Today on the site, please welcome Fox North, author of The Chaos Agents, which published this past October, and Miranda Dubner, author of The Spare, which released in April 2020, who are here to chat about taking queer historical subtext and making them straight-up text (no pun intended). More about the books at the bottom of the post, but let’s get to the conversation!
Miranda: Hello friend.
Fox: Hi, how are you?
Miranda: Doing pretty good. Very excited to be chatting with you. How are you doing?
Fox: Good, I’m flailing, having just finished your book The Spare. You’re going to hate me. Your book is a steamy, bisexual fictional take on the British royal family. I know a common complaint has been that the novel does not end with a romance category-typical sex scene. I wanted another sex scene even though I totally am enjoying the frustration of not being given one. So I think I get what you were doing. It’s quite the book 2 hook!
Miranda: The problem was where to put it! That was just irritating me.
Fox: I won’t make a “That’s what she said” joke.
Miranda: Yeah, gayer words were never spoken. I just couldn’t figure out where it should go in the already quite full last act.
Fox: But it underscores frustrations of your characters – the royal “spare” and his new bodyguard boyfriend, who face incredible public pressure and scrutiny would not have the time right then to do that. So I also appreciate that it’s a nice bit of realism for the reader.
Miranda: I just felt like, “We all know what happens. We know they’re going to have a lot of sex on a yacht.”
The only thing anyone is going to glean from the next sex scene strategically is “Who tops?” And I don’t feel like letting people know that right now. I didn’t feel like that information was necessary.
Fox: That you know is important though. You know the answer, which you could withhold from us for eternity, possibly, which is beautiful because they deserve their privacy.
Miranda: They do, although I definitely want to write it at some point, because we’re rooting for them so hard, and they’re fictional, they wouldn’t really mind. I also didn’t want to do an epilogue sex scene because that felt like kicking it back towards being a genre romance in a way that it wasn’t.
Fox: Yeah, it’s definitely not, yeah.
Miranda: This book is a Barbara Taylor Bradford book from the 1970s. This kind of book doesn’t get published right now because Jackie Collins is dead. (I kid.)
It felt a little prurient at that point, like I’ve spent this whole book talking about how fame is abuse, and then the triumphal conclusion is, “And now you are going to learn things about everybody’s dicks.”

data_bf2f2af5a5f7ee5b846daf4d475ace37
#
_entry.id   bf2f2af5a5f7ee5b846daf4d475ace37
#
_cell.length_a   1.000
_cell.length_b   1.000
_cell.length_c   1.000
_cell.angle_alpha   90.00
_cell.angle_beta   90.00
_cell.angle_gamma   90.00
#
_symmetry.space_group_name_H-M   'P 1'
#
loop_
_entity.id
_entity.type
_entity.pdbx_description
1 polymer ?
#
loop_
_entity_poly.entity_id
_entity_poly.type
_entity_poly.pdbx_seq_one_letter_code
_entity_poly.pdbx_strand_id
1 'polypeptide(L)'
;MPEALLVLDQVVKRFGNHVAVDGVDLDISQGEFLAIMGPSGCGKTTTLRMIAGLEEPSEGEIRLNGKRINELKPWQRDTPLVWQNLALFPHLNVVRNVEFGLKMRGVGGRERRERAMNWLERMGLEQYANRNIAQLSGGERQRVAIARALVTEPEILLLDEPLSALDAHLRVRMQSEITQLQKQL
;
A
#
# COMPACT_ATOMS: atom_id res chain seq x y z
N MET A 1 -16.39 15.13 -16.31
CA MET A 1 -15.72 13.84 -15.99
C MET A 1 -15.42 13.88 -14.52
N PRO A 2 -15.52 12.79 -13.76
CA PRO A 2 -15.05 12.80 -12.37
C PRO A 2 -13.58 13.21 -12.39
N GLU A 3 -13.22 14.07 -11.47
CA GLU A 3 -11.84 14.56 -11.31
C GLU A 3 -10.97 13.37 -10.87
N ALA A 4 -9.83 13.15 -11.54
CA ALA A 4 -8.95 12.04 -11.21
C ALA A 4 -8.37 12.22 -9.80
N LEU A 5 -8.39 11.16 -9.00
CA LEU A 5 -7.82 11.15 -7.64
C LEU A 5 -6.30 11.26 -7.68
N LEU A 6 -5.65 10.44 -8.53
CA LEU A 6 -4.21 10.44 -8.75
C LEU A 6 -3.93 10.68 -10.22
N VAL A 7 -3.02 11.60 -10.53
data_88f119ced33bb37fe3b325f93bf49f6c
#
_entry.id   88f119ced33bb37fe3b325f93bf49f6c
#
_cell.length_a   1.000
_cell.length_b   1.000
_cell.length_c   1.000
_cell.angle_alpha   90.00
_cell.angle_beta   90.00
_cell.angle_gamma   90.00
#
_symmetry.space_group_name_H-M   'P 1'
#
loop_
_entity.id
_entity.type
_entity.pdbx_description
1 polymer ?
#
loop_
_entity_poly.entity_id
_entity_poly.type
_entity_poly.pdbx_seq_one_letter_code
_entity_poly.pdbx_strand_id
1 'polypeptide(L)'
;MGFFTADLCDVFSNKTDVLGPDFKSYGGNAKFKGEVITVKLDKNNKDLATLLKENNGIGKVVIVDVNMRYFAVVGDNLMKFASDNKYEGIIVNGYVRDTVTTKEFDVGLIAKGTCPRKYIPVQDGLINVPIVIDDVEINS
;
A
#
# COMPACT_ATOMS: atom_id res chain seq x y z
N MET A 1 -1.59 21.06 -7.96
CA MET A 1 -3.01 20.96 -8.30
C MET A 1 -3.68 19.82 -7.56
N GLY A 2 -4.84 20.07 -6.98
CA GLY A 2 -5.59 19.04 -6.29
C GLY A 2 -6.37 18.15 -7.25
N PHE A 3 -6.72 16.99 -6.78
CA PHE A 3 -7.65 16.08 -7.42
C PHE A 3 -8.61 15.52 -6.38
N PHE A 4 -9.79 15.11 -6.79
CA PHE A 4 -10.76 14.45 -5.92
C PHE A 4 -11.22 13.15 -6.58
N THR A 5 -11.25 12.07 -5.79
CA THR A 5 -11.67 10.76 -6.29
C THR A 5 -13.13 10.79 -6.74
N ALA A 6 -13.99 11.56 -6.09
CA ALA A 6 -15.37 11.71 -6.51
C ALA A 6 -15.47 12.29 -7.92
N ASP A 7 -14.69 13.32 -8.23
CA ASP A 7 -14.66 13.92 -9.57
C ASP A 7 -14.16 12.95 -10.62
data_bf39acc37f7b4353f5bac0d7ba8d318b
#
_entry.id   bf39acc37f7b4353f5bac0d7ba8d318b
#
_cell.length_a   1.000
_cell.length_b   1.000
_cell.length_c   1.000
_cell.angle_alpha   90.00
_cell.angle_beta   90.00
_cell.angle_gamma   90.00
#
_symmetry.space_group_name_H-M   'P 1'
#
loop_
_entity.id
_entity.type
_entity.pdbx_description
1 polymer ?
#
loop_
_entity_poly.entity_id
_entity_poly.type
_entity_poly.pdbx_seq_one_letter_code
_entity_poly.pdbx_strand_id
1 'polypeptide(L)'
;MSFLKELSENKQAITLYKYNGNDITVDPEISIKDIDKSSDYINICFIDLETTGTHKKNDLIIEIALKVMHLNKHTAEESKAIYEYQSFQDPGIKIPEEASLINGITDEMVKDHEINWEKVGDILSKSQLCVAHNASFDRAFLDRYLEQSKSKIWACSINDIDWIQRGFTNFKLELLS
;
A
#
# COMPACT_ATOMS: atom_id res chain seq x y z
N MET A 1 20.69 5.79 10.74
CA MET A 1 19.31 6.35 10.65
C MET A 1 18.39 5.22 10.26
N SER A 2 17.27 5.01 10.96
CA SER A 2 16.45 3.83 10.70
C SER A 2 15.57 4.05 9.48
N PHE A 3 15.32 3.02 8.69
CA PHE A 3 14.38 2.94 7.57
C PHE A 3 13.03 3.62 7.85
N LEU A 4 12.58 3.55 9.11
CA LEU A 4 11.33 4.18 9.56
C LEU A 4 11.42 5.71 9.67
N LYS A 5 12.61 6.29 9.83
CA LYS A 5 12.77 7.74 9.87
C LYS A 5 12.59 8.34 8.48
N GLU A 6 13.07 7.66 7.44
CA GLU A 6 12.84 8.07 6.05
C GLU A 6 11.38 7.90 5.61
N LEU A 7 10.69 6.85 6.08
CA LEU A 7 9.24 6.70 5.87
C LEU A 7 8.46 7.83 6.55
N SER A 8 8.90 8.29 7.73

Fox: I’m also enjoying how we’re just diving in like this because I feel like these two books are very different but have similar oddities in them. My book The Chaos Agents is also about a couple in the public eye – the members of an infamous 1960s rock band – and I have a whole paragraph when Baron and Eddie, the couple in question, are finally doing it, where I break the fourth wall and say that it feels weird to show the audience what happened, because these are private moments, and they’ve given so much of themselves to the public already.
And I choose to do it anyway, but the reader still doesn’t really see the bulk of what happens in their relationship in this book (the sequel The Tender Familiar, out December 27, is another story!) And so I think it’s interesting, as an author who is doing things to these characters, to be making these choices that we – as people who are fascinated by celebrities – want all torn open.
We want their whole lives laid out for us. When you read about the royal family, you want to know all the dirt. But do we deserve to know all the dirt? And I think it creates an interesting tension with the audience to actually engage with that on some level, intellectually.
Miranda: I think so too, and I think the genre plays such a painful role in that. Because the worst thing you can do, that we are told over and over and over again, is to subvert reader expectations, particularly in genre fiction.
Fox: Wait, that’s the worst thing?
Miranda: So I’ve heard!
Fox: Oh, they should have told me that a long time ago. That explains a lot about my career.
Miranda: I love a chatty narrator, and it made me really happy when your narrator said, “I feel weird about this, but here we go.”
Fox: The Chaos Agents is a very strange book in in in many ways and I embrace the fact that it’s a strange creature, so to speak, but even that decision, whether or not I was going to break the 4th wall, was difficult. Very early on, I had this ridiculous idea that I was going to put an entire essay in the book. Just a straight-up essay about this encounter I had on AOL with Paul McCartney when I was 10. That I was going to completely abandon the premise of the book for a chapter. I decided that was too much, but the decision, still, to break the fourth wall and have the author be a presence there was a complicated one. But I decided to just go for it because I wanted the reader to be thinking consciously about the fact that choices had been made, and were continuing to be made.
I don’t think that’s something that readers always engage with in the more category-heavy, genre-heavy corners. But I think both of our books feel very 1970s, in very different ways. I could see them both being 1970s novels. They don’t fit the market. They do subvert, but they do that knowingly, and with a purpose.
And I love that they’re “bigger.” I’m not calling category genre novels small. The scope is different in these books, though.